Column:  Jerusalem’s unexpected houses

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Jerusalem’s Temple Mount is one of the most impressive structures of antiquity. Twentieth century excavations near it disclosed surprising information about early Christians.

In 19 B.C., Herod the Great began building a massive retaining wall around the flat hill on which Jerusalem’s Second Temple stood. Workers filled the voids, creating a 37-acre platform for an enlarged temple and a series of associated courts. Gates high in the southern wall, above wide steps, led to tunnels opening onto this Temple Mount. According to the Gospel of Matthew, Jesus walked down these steps before his crucifixion and predicted the Temple’s destruction. About 40 years later, Roman troops, responding to the First Jewish Revolt, demolished the Temple. In A.D. 135, the Romans barred Jews from entering Jerusalem, which they renamed Aelia Capitolina. In A.D. 326, after legalizing Christianity, Roman Emperor Constantine built a church a quarter of a mile west of the Temple Mount, where his mother, Helena, concluded Jesus’ tomb was located. Christians then began coming to Aelia Capitolina to worship in the church, which became the center of Christian Jerusalem. In 638, Muslim forces captured Aelia Capitolina from the Byzantine (Eastern Roman) Empire and built an administrative center at the southern end of the Temple Mount. An earthquake in 749 destroyed the center, which became buried by dirt and debris.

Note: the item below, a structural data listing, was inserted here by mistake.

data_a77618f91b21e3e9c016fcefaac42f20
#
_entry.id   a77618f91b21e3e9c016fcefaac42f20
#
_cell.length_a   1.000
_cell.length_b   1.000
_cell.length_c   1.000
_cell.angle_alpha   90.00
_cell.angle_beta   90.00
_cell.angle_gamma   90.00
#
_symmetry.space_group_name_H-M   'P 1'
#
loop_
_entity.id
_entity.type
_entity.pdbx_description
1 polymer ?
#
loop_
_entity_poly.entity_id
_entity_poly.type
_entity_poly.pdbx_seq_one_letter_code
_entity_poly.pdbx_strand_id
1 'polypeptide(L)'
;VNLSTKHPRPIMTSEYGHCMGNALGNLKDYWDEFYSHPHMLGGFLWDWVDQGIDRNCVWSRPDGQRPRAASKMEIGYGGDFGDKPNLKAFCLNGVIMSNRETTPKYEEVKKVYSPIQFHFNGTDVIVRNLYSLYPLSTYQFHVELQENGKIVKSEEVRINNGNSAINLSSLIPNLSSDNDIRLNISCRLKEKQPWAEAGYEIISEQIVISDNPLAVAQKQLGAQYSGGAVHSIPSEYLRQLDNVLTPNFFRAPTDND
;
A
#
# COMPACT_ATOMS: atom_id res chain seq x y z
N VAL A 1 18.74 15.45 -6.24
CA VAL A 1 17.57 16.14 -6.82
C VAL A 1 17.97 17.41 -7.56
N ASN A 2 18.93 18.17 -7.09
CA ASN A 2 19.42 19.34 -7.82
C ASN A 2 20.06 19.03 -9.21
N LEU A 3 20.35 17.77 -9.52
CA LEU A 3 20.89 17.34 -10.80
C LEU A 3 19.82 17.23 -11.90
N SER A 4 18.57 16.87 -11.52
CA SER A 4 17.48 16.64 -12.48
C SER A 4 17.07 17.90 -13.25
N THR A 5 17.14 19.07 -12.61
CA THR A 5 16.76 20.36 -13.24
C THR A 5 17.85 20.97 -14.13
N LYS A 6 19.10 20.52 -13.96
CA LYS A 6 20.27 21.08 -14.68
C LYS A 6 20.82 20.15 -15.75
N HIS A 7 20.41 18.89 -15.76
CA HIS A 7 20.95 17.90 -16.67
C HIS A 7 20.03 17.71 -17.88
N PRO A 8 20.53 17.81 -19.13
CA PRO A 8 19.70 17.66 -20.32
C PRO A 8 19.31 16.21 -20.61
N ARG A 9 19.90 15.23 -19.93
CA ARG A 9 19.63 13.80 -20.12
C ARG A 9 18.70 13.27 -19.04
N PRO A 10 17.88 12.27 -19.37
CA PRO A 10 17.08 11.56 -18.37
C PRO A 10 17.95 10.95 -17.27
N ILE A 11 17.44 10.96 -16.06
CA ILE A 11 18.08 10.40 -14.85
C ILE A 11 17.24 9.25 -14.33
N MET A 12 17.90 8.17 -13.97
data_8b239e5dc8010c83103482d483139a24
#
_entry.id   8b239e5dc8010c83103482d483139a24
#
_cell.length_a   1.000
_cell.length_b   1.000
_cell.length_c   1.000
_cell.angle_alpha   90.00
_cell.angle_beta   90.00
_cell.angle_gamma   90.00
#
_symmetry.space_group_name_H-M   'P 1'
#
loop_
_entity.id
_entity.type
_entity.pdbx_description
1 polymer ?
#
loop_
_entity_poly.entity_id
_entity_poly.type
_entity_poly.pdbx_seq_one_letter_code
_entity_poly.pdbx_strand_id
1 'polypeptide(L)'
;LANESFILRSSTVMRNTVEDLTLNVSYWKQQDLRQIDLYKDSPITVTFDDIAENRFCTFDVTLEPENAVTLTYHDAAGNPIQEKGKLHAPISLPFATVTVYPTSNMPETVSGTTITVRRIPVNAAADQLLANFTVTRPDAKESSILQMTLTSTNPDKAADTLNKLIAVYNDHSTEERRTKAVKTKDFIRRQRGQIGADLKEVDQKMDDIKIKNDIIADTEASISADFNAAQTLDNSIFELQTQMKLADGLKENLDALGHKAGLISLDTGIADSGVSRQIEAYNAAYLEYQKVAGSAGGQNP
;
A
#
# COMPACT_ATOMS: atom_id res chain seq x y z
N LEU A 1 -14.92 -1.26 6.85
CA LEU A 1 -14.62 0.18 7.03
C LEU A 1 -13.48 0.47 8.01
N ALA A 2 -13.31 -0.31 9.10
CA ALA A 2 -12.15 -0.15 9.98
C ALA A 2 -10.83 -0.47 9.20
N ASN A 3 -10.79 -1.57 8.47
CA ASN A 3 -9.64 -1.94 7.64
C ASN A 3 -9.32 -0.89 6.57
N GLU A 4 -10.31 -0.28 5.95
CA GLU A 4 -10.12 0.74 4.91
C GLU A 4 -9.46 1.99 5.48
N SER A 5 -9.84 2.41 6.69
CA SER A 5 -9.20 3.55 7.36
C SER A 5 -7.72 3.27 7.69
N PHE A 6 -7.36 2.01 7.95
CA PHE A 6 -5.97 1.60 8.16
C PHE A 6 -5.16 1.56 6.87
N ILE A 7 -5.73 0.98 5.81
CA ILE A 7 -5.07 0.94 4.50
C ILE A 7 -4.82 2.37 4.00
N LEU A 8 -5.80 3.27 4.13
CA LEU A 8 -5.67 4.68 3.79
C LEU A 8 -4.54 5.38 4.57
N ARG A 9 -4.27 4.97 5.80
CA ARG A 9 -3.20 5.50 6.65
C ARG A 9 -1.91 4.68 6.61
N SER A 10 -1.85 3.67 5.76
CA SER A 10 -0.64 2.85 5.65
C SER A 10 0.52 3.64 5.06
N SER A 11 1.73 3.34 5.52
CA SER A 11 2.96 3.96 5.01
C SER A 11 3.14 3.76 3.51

In 1967, after Israel gained control of the area in the Six-Day War, archaeologists began excavating just south of the Temple Mount, uncovering the southern steps. Under the ruins of the destroyed administrative center they discovered homes built for Byzantine Christians, some with mosaic floors and some with rooms for creating souvenirs for Christian pilgrims. Prior to this discovery, scholars assumed Christians would have avoided building this close to the Temple because of Jesus’ teachings about it. Some of these Byzantine homes are open to visitors.


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